Who Believes Gender Research? How Readers’ Gender Shapes the Evaluation of Gender Research by Chloe Grace Hart, Charlotte H. Townsend, and Solène Delecourt (2024)

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Social Psychology Quarterly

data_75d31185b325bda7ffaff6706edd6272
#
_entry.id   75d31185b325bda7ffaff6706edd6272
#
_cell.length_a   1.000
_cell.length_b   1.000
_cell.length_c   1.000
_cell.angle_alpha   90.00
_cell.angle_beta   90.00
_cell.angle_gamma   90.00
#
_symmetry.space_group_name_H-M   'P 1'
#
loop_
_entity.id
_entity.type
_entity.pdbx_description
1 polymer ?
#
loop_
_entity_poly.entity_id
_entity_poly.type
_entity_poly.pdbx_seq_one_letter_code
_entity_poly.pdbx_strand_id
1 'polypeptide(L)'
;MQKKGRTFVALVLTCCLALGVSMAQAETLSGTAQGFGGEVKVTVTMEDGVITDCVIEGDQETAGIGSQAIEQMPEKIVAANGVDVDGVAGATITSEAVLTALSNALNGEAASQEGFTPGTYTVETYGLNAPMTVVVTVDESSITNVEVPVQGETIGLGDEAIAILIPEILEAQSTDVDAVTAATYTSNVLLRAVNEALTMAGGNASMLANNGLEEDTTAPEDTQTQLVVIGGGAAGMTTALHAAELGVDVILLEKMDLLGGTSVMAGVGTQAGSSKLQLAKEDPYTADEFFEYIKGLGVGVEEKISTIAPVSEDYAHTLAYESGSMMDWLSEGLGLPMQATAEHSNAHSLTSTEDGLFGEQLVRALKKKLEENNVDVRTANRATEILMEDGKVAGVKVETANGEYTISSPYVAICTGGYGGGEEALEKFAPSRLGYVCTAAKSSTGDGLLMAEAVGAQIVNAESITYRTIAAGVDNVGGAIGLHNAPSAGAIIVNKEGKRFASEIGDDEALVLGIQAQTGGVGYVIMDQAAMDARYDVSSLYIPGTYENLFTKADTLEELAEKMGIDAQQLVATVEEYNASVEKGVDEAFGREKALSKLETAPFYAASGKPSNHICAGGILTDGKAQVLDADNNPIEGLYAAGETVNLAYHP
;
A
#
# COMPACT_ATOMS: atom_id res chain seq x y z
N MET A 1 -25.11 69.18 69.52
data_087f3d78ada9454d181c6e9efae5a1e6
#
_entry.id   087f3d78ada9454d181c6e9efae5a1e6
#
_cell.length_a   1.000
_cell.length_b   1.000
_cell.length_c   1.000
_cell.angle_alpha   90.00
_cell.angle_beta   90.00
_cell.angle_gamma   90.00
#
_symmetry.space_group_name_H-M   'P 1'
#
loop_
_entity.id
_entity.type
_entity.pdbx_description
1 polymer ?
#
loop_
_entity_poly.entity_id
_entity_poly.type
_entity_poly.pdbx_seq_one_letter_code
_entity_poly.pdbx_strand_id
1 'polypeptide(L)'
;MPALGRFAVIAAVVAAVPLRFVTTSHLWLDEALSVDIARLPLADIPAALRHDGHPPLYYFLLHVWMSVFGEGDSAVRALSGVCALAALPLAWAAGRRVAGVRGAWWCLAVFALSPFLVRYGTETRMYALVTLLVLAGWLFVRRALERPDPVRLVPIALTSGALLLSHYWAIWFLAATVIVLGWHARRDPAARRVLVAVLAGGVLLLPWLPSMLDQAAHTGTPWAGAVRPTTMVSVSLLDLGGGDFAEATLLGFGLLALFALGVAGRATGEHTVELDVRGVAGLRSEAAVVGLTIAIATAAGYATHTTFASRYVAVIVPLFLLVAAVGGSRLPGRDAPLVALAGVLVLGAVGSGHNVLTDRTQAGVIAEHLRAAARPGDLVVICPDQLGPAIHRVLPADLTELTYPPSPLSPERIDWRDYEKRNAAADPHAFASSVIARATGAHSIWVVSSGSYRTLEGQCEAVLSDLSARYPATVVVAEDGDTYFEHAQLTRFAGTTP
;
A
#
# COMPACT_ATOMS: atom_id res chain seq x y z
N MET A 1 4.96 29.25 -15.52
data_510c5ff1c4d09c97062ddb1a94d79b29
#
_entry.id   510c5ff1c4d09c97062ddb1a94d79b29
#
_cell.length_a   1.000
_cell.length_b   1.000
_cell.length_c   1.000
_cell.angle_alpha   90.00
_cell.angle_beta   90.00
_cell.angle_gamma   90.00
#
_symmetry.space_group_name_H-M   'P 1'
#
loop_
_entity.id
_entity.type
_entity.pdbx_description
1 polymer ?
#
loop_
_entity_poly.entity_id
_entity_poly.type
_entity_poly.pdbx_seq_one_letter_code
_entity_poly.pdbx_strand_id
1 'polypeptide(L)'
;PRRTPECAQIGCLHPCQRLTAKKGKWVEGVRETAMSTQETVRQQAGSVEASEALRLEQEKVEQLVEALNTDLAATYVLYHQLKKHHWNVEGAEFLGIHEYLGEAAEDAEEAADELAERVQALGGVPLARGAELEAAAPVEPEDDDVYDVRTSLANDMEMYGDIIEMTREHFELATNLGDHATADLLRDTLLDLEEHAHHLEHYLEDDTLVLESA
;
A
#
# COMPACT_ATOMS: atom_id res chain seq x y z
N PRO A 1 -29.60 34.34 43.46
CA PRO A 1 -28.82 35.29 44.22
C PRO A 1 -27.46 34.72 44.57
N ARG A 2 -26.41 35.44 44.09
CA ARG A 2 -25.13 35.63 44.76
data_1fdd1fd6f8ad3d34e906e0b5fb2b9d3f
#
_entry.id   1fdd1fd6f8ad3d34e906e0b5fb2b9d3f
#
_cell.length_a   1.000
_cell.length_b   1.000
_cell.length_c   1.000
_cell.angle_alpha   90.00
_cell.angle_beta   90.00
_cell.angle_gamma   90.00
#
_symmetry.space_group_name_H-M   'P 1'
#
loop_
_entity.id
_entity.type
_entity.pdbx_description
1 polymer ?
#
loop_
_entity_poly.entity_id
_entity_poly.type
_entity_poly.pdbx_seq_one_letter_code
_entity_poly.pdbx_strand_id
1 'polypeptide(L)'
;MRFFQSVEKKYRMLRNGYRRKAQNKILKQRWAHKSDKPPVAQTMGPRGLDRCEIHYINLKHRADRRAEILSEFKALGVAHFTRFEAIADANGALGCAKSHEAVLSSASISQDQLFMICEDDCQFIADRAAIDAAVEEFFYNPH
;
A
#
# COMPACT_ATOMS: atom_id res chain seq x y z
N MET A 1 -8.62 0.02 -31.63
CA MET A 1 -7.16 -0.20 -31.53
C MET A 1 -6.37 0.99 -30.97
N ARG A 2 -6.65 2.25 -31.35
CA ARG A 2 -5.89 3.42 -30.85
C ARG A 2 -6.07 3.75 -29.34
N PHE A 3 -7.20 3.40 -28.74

Prior research finds that relative to women, men are less receptive to scientific evidence of gender bias against women in science, technology, engineering, and mathematics, whereas the researcher’s gender does not influence evaluations of gender research. Do these effects hold for research documenting workplace gender inequalities more generally? In a preregistered survey experiment fielded on Prolific, survey participants were shown tweets from a fictitious researcher—a woman or a man—that summarized recent research about workplace gender inequality, and then they were asked to rate the research. Consistent with prior work, men viewed research findings about workplace gender inequality less positively than women; researcher gender did not significantly influence evaluations. Men’s higher endorsement of gender system justification beliefs and hostile sexism appear to partially explain their less positive views, suggesting that men view gender research less positively in part because it challenges the idea that men’s relative advantages in the workplace are natural and earned.